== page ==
Liability of Shareholders Following Reactivation of Dormant Private Limited Companies – New Ruling of Federal Court of Justice Limits Liability

10.01.2013

[Frankfurt am Main, ] The principles elaborated by the Federal Court of Justice in its case law on the reactivation of dormant private limited companies and the resultant increase in the liability of shareholders of such dormant companies have in recent years resulted in a series of decisions by lower courts that have not always sufficed to handle situations encountered in actual practice and have resulted in excessive liability on the part of shareholders who intentionally opted for a form of incorporation that limited their liability in order to shield their personal assets against claims of creditors of the company. These various rulings have in the meantime caused a virtual deluge of scholarly debate in the legal literature that defies oversight and in some cases reveals the existence of diametrically opposed positions. The upshot has been a noticeable increase in uncertainty among practitioners, especially as regards the extent of the potential liability incurred in the case of the reactivation of a dormant company. This unfortunate development was encouraged by the previous case law of the Federal Court of Justice, which either completely neglected to address certain aspects involved in the application of the principles governing liability following the reactivation of dormant companies or provided misleading information. In its judgment of 6 th March 2012, II ZR 56/10, which has been published in DStR 2012, p. 974 et seq. and elsewhere, the Federal Court of Justice has fortunately taken the opportunity not only to confirm the validity of its principles regarding the liability of shareholders in the case of the reactivation of dormant private limited companies in the past, but also specifically addressed the issues of the duration and extent of the liability of shareholders and set limits for both.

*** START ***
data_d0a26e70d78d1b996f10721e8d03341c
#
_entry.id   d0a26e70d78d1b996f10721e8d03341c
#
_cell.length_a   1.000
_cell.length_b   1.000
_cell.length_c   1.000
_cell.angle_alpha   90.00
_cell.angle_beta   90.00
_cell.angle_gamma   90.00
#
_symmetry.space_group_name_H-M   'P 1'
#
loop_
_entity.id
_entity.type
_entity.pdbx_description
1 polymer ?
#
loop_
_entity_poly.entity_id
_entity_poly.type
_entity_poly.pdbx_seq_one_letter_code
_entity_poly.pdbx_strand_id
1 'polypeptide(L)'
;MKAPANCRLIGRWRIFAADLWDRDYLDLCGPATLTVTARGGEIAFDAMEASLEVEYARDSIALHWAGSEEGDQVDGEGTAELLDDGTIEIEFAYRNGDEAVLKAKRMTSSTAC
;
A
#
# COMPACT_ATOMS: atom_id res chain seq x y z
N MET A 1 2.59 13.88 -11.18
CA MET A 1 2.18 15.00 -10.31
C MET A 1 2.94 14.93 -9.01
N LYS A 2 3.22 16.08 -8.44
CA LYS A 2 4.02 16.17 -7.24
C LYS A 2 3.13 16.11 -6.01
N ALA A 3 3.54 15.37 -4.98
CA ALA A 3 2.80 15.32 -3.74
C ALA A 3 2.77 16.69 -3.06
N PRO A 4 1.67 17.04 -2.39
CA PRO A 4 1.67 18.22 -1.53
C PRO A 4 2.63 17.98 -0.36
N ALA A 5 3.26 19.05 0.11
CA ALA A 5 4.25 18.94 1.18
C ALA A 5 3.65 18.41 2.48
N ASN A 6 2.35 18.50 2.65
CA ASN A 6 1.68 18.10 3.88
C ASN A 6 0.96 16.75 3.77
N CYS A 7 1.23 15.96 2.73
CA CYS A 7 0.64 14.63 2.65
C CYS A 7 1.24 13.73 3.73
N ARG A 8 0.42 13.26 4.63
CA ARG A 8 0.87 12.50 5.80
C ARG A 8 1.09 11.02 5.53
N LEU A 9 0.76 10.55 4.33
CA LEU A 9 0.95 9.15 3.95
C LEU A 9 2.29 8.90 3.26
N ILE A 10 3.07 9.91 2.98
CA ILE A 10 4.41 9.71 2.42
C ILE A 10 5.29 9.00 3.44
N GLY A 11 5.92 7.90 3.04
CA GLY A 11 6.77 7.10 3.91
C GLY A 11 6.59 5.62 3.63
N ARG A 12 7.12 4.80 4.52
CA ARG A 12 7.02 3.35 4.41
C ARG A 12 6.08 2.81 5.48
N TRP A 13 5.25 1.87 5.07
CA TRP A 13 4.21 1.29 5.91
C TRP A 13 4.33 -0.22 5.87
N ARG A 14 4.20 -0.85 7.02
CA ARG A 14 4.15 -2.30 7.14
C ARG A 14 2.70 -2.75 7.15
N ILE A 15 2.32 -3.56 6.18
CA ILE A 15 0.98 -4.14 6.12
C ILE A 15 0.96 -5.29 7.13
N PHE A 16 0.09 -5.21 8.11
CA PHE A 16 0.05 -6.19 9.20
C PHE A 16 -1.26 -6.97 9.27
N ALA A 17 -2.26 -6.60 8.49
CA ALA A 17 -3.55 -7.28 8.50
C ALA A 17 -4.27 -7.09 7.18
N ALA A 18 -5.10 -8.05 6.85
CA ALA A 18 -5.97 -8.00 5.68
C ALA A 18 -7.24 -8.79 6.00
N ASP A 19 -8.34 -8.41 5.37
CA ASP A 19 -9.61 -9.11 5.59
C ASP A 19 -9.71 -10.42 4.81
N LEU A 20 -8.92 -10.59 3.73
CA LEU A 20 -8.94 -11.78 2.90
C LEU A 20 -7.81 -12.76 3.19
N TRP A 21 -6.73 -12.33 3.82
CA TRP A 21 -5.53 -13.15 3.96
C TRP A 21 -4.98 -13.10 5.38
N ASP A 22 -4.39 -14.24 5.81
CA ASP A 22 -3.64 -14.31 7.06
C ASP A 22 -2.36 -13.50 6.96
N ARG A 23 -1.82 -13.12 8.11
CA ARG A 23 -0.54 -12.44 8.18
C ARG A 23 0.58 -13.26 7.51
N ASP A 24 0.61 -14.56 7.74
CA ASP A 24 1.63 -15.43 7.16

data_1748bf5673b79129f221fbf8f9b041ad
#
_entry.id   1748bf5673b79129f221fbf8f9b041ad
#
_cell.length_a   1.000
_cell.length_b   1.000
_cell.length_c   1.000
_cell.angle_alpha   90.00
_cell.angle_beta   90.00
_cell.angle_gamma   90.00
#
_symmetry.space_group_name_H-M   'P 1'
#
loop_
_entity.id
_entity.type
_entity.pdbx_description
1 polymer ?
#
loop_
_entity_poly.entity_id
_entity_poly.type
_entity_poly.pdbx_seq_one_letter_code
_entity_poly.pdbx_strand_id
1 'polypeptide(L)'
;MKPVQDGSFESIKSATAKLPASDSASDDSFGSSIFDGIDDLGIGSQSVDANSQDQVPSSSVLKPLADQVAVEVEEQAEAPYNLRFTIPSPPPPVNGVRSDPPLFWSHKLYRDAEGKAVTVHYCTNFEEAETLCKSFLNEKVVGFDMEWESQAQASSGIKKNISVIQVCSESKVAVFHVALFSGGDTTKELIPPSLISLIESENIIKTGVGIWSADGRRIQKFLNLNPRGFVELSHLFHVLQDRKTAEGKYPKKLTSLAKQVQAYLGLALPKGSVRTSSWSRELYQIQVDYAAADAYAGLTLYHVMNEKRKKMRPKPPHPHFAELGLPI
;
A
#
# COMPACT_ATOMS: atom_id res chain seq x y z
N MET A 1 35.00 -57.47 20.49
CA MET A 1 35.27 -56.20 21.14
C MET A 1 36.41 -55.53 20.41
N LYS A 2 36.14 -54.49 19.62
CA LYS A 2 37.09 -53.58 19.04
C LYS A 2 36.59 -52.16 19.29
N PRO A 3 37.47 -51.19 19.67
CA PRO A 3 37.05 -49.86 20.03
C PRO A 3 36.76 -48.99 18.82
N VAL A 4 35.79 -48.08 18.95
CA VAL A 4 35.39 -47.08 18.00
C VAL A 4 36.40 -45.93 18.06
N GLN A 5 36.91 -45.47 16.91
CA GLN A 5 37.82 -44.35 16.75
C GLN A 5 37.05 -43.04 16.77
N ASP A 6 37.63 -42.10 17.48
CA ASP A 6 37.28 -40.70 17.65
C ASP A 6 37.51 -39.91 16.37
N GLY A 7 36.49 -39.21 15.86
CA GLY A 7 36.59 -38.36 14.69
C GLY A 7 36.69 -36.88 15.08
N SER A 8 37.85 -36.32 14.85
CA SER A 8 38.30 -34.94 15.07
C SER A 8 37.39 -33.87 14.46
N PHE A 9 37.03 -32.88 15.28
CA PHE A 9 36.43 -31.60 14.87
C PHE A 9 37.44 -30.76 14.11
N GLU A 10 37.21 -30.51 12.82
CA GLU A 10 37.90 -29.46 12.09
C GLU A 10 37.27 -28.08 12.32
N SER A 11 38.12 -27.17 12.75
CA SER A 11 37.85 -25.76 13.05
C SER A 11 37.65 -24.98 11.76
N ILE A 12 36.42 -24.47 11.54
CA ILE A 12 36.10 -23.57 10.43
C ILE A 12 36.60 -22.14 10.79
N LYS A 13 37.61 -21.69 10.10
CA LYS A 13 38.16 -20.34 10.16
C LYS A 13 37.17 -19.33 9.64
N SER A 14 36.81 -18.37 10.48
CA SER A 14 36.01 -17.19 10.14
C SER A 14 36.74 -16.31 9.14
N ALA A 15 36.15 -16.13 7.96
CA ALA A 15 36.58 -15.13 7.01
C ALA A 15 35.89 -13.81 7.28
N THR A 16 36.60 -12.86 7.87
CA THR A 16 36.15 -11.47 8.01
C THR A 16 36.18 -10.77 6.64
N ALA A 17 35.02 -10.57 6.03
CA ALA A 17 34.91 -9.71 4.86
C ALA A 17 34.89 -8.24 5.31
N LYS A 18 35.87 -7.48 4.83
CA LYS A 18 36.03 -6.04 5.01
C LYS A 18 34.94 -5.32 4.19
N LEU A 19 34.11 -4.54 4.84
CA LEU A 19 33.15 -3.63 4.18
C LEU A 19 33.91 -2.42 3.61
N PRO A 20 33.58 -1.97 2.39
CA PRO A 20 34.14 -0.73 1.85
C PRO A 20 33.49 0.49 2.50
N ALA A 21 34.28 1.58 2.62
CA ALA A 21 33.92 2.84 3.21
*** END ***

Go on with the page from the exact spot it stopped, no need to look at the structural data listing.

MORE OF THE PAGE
Confirmation of Previous Pronouncements

a) The recent case law of the Federal Court of Justice has first of all confirmed the previous definition of what is meant by reactivation of a dormant company. Reactivation of a dormant company is taken to mean the acquisition of a shelf company or a shell company as well the resumption of the business operations of a dormant private limited company with no change in the shareholders.

b) The Federal Court of Justice considers cases that fall into the above category to represent the equivalent of the legal incorporation of a new private limited company and as a result would apply those provisions of law accordingly that govern the creation of an artificial person that did not previously exist. In order to protect creditors, these provisions governing the establishment of companies require that the capital required by law and the articles of association be actually paid in as of the commencement of the existence of the company since that is ultimately what justifies the limitation of the liability of the shareholders to the existing corporate assets in the first place. Application of these provisions in the case of the reactivation of a dormant company means that the managing director of the reactivated entity must notify the court of registry of the reactivation and submit a statement of compliance pursuant to section 8(2) of the Private Limited Companies Act (Gesetz betreffend die Gesellschaften mit beschränkter Haftung – GmbHG) concerning the contributions pursuant to section 7(2) and (3) of the Private Limited Companies Act in respect of the shares and the unhindered availability of these contributions. In the event of failure to comply with this duty to disclose the reactivation of the dormant company, the shareholders are personally liable for the debts of the company.